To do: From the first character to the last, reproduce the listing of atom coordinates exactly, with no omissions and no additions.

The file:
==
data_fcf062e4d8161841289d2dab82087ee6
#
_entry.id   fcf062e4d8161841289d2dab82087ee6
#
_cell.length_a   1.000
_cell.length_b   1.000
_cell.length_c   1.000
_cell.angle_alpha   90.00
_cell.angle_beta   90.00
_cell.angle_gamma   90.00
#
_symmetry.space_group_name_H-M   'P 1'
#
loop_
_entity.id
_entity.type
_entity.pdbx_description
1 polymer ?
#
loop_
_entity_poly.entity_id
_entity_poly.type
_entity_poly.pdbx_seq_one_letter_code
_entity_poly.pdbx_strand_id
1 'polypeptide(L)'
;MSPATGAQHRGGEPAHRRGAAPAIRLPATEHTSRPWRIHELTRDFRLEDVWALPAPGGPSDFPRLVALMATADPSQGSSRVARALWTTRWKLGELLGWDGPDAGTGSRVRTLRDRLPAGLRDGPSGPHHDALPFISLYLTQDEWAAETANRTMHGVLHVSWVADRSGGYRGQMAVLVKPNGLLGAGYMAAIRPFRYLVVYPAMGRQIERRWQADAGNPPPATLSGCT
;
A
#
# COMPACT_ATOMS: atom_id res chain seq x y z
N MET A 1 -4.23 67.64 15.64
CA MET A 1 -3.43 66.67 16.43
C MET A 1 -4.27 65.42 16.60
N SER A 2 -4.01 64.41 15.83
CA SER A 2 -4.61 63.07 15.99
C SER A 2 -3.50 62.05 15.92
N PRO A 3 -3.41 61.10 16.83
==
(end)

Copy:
data_fcf062e4d8161841289d2dab82087ee6
#
_entry.id   fcf062e4d8161841289d2dab82087ee6
#
_cell.length_a   1.000
_cell.length_b   1.000
_cell.length_c   1.000
_cell.angle_alpha   90.00
_cell.angle_beta   90.00
_cell.angle_gamma   90.00
#
_symmetry.space_group_name_H-M   'P 1'
#
loop_
_entity.id
_entity.type
_entity.pdbx_description
1 polymer ?
#
loop_
_entity_poly.entity_id
_entity_poly.type
_entity_poly.pdbx_seq_one_letter_code
_entity_poly.pdbx_strand_id
1 'polypeptide(L)'
;MSPATGAQHRGGEPAHRRGAAPAIRLPATEHTSRPWRIHELTRDFRLEDVWALPAPGGPSDFPRLVALMATADPSQGSSRVARALWTTRWKLGELLGWDGPDAGTGSRVRTLRDRLPAGLRDGPSGPHHDALPFISLYLTQDEWAAETANRTMHGVLHVSWVADRSGGYRGQMAVLVKPNGLLGAGYMAAIRPFRYLVVYPAMGRQIERRWQADAGNPPPATLSGCT
;
A
#
# COMPACT_ATOMS: atom_id res chain seq x y z
N MET A 1 -4.23 67.64 15.64
CA MET A 1 -3.43 66.67 16.43
C MET A 1 -4.27 65.42 16.60
N SER A 2 -4.01 64.41 15.83
CA SER A 2 -4.61 63.07 15.99
C SER A 2 -3.50 62.05 15.92
N PRO A 3 -3.41 61.10 16.83